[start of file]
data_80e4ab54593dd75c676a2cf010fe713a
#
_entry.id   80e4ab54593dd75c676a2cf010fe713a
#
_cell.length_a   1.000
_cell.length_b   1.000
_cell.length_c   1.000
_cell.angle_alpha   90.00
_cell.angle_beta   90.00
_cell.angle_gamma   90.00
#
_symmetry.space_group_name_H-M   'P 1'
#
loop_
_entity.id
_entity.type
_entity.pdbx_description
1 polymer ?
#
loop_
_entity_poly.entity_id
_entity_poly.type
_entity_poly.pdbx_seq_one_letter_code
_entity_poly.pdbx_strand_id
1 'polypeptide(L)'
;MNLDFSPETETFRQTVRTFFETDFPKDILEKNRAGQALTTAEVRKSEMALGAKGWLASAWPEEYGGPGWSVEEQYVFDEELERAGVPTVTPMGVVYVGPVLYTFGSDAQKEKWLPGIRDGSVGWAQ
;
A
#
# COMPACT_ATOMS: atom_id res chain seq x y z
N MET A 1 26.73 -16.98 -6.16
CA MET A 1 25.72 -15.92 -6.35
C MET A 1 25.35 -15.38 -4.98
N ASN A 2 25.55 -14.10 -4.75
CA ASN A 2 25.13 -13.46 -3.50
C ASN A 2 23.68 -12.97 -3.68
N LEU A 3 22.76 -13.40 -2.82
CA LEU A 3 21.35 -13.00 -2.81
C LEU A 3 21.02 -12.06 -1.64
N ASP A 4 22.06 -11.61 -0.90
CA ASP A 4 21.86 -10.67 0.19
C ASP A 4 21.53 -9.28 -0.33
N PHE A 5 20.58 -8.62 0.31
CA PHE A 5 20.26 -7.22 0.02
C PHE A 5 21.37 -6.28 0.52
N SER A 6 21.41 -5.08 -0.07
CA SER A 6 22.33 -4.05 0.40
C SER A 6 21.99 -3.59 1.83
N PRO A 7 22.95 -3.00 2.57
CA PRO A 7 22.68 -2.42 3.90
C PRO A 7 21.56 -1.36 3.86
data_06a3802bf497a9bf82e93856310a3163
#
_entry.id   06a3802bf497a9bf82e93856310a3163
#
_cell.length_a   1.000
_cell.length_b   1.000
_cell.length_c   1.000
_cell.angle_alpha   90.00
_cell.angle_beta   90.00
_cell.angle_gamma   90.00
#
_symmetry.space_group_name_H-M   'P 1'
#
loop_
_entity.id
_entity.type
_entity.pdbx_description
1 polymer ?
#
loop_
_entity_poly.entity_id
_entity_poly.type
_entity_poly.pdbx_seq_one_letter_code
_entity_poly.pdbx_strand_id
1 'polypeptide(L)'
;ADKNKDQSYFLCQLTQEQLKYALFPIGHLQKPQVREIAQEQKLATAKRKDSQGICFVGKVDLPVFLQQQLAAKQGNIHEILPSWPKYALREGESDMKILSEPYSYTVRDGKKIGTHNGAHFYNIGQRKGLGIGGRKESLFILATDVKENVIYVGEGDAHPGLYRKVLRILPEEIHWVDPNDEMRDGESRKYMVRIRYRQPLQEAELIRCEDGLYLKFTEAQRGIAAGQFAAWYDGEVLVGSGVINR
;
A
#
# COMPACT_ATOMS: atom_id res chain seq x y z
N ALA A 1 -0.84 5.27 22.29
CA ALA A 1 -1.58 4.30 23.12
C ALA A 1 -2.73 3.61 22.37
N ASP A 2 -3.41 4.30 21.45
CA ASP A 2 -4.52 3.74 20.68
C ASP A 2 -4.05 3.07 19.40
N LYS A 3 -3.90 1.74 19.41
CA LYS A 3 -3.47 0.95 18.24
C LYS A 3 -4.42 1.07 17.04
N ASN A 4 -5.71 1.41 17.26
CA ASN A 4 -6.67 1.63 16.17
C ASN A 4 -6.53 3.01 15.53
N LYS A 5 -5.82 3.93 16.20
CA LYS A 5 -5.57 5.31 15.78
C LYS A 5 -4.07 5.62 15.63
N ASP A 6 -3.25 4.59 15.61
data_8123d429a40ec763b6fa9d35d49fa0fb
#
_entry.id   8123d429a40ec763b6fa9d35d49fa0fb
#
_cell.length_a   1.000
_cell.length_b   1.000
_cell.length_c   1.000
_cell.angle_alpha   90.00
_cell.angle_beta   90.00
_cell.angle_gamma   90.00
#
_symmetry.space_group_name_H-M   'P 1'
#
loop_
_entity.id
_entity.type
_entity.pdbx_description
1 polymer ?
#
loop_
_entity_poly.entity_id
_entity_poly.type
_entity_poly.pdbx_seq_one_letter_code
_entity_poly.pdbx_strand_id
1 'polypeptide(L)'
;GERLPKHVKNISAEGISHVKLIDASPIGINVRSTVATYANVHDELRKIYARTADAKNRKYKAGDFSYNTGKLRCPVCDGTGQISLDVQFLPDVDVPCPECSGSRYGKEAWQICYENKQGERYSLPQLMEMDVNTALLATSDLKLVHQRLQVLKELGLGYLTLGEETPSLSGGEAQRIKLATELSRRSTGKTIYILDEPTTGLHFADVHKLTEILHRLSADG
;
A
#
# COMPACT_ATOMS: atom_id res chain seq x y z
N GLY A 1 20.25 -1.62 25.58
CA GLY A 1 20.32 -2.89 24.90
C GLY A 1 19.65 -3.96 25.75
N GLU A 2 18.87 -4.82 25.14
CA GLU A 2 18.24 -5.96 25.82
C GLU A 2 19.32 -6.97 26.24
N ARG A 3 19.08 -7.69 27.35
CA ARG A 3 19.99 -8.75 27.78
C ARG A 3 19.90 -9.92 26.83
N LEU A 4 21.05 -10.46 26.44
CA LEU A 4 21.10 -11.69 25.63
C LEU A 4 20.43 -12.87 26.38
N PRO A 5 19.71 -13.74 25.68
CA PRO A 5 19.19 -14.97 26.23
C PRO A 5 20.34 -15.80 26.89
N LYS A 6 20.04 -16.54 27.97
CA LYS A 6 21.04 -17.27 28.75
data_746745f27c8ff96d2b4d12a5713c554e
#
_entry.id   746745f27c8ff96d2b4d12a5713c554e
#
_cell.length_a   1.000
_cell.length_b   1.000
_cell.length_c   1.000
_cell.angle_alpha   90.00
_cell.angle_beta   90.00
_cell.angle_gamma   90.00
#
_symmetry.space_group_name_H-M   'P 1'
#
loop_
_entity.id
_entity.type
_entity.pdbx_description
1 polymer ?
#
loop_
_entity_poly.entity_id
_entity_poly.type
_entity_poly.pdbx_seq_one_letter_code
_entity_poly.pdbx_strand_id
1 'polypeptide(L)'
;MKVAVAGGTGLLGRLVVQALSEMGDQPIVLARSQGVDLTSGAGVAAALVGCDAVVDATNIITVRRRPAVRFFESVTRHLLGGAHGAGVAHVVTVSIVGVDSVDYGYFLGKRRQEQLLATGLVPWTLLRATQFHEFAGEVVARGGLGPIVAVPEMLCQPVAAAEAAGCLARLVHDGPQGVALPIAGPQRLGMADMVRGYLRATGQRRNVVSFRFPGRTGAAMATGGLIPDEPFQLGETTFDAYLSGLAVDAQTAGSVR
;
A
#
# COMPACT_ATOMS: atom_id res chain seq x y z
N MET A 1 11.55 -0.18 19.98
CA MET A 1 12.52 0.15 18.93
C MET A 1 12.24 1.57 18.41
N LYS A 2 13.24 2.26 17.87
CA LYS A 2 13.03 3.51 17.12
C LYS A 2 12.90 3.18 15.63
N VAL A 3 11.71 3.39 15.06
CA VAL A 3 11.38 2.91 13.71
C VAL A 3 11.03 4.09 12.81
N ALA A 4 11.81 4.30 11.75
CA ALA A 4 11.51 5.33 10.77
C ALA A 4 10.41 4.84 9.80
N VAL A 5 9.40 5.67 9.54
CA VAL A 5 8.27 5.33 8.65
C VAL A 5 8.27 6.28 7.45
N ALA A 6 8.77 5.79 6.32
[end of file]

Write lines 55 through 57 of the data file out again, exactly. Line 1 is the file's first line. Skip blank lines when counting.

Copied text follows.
#
_cell.length_a   1.000
_cell.length_b   1.000